Drought conditions, which advanced sharply in the late summer and fall, have decreased significantly with recent rains in Oklahoma.  The latest Drought Monitor, dated October 27, showed only 2.79 percent of Oklahoma with drought rated at D2 and zero in D3 and D4, the worst drought categories.  This was a significant improvement from the week prior.  Despite rains in other parts of the state, the north central region of the state, an important wheat production area, had gone nearly 50 consecutive days with less than one quarter inch of precipitation.  This region received up to an inch of rain as part of statewide rain coverage late last week.  Additional improvement in the reported drought conditions are expected this week.    Last week’s crop progress report showed that 85 percent of Oklahoma wheat was planted with 62 percent emerged.  Both of those figures are slightly lower than the five-year average for that date.  Recent rains will result in rapid wheat development and some wheat will be ready for grazing soon.

In the final report for the growing season, Oklahoma range and pasture conditions are rated about average for this time of year compared to non-drought years; with 78 percent of pasture rated fair to excellent.  In many cases, pastures still have some green and quality is good.  Estimated 2015 total hay supplies in Oklahoma are 7.3 million tons, the third largest annual hay supply ever for the state, and the largest since 2007.  It appears that Oklahoma is in good shape with respect to feed and forage supplies and is ready for winter.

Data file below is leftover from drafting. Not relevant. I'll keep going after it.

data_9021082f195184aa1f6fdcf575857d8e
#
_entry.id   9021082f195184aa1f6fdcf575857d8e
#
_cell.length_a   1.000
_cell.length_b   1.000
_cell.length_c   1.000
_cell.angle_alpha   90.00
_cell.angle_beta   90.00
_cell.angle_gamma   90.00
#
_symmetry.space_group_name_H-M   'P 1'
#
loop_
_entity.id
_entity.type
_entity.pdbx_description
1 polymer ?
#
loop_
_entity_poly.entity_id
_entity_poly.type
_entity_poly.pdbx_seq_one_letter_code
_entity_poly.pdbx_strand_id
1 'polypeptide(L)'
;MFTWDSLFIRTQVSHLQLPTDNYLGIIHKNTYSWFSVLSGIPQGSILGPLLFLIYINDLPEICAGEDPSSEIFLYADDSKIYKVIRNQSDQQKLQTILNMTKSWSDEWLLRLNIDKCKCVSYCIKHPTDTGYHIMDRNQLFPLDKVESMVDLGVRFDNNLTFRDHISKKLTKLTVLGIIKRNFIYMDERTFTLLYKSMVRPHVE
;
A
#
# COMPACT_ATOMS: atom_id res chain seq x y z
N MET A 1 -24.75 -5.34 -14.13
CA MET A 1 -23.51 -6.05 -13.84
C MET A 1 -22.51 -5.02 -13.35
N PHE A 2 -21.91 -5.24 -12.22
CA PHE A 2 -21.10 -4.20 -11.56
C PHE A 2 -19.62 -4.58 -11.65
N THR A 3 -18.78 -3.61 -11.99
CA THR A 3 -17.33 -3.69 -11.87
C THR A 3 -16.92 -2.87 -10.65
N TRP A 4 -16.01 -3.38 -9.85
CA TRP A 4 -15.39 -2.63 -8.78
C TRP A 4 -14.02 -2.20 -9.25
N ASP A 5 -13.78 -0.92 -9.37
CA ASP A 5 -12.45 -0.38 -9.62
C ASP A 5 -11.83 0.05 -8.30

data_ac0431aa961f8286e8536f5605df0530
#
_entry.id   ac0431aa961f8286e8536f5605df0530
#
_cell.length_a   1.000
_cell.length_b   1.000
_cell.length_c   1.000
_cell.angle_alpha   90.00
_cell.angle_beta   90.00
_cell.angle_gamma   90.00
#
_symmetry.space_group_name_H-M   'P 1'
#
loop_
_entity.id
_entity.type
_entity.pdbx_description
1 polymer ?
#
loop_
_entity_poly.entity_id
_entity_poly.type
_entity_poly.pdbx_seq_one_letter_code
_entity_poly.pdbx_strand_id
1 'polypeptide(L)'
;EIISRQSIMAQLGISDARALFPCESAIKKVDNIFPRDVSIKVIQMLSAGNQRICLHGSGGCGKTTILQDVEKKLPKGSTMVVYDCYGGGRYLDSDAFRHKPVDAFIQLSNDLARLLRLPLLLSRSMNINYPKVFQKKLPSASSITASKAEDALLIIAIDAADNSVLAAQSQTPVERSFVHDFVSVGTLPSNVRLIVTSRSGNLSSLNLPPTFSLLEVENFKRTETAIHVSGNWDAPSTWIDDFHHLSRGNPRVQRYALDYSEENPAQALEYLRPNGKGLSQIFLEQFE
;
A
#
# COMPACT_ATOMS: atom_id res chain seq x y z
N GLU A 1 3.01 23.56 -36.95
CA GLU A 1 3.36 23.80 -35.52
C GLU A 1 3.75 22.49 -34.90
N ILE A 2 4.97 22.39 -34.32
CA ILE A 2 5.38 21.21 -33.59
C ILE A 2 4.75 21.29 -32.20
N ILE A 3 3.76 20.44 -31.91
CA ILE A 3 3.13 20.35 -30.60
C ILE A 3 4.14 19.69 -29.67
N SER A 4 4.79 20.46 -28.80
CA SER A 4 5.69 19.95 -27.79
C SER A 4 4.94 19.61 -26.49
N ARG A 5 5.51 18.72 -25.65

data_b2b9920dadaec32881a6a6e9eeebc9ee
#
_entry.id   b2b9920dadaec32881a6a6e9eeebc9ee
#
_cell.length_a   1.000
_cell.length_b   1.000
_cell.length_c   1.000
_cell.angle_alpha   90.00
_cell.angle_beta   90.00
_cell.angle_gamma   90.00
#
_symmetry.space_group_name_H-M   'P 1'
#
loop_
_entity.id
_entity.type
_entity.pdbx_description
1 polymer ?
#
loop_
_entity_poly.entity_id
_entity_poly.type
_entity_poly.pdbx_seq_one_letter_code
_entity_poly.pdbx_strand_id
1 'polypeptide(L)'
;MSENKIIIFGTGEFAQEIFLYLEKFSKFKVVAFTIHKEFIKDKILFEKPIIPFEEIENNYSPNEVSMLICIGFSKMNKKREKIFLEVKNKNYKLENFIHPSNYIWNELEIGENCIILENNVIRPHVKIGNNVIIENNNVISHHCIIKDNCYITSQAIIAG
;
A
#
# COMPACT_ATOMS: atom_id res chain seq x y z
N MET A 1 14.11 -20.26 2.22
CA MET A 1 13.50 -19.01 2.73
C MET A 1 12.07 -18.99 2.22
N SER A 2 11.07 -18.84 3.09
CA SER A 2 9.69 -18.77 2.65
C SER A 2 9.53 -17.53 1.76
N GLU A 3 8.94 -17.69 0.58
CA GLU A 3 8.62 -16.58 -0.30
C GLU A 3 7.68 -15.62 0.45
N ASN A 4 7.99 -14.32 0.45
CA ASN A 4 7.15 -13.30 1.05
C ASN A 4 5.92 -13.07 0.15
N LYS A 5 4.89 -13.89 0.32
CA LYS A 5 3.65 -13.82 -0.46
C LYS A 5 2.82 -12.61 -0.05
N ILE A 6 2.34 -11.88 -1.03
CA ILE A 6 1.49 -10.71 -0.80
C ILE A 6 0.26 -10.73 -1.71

Feeder and fed cattle markets are still recovering from the heavy weight market purge in October.  Steer slaughter for the past four weeks is up nearly 8 percent from the same period one year ago, suggesting progress in cleaning up heavy weight fed cattle.  However, carcass weights have not yet confirmed a peak and the latest steer carcass weights are another record at 930 pounds.  In Oklahoma, prices for feeder steers under 600 pounds have recovered 9 to 10 percent from the early October lows.  Calf and stocker prices in November will be a balance between supply and demand conditions.  On the demand side, additional general cattle market recovery is likely with stronger feedlot demand to replace inventories possible and stocker demand likely will be boosted by better wheat pasture conditions. Seasonally, the fall run of calves typically adds supply pressure to feeder markets.  October auction market totals in Oklahoma were down 5.3 percent year over year, which may indicate that some feeder marketings were delayed during the market slump.  Replacement heifer demand is an unknown that may temper seasonal feeder supplies. This complex set of supply and demand factors make it very challenging to anticipate feeder prices in the coming weeks.  On balance, I would give slightly better odds for steady to somewhat higher prices through November but the downside risk remains.